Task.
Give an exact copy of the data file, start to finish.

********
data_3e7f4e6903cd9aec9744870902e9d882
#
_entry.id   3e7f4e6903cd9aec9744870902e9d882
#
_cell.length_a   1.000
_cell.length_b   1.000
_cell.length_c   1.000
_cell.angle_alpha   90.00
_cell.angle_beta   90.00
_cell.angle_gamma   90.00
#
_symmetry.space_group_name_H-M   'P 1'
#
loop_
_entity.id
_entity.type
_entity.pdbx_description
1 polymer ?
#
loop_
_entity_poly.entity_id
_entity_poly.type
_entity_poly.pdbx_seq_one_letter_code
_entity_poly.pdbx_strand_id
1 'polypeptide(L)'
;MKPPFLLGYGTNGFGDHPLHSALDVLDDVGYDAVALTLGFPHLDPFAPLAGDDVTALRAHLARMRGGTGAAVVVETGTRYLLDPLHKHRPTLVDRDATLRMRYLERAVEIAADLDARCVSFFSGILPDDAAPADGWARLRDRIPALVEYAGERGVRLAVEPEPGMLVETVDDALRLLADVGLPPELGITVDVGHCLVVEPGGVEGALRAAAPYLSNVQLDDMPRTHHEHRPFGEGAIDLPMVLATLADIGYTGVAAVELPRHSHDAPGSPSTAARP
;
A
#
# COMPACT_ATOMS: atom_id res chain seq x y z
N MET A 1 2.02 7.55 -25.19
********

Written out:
data_3e7f4e6903cd9aec9744870902e9d882
#
_entry.id   3e7f4e6903cd9aec9744870902e9d882
#
_cell.length_a   1.000
_cell.length_b   1.000
_cell.length_c   1.000
_cell.angle_alpha   90.00
_cell.angle_beta   90.00
_cell.angle_gamma   90.00
#
_symmetry.space_group_name_H-M   'P 1'
#
loop_
_entity.id
_entity.type
_entity.pdbx_description
1 polymer ?
#
loop_
_entity_poly.entity_id
_entity_poly.type
_entity_poly.pdbx_seq_one_letter_code
_entity_poly.pdbx_strand_id
1 'polypeptide(L)'
;MKPPFLLGYGTNGFGDHPLHSALDVLDDVGYDAVALTLGFPHLDPFAPLAGDDVTALRAHLARMRGGTGAAVVVETGTRYLLDPLHKHRPTLVDRDATLRMRYLERAVEIAADLDARCVSFFSGILPDDAAPADGWARLRDRIPALVEYAGERGVRLAVEPEPGMLVETVDDALRLLADVGLPPELGITVDVGHCLVVEPGGVEGALRAAAPYLSNVQLDDMPRTHHEHRPFGEGAIDLPMVLATLADIGYTGVAAVELPRHSHDAPGSPSTAARP
;
A
#
# COMPACT_ATOMS: atom_id res chain seq x y z
N MET A 1 2.02 7.55 -25.19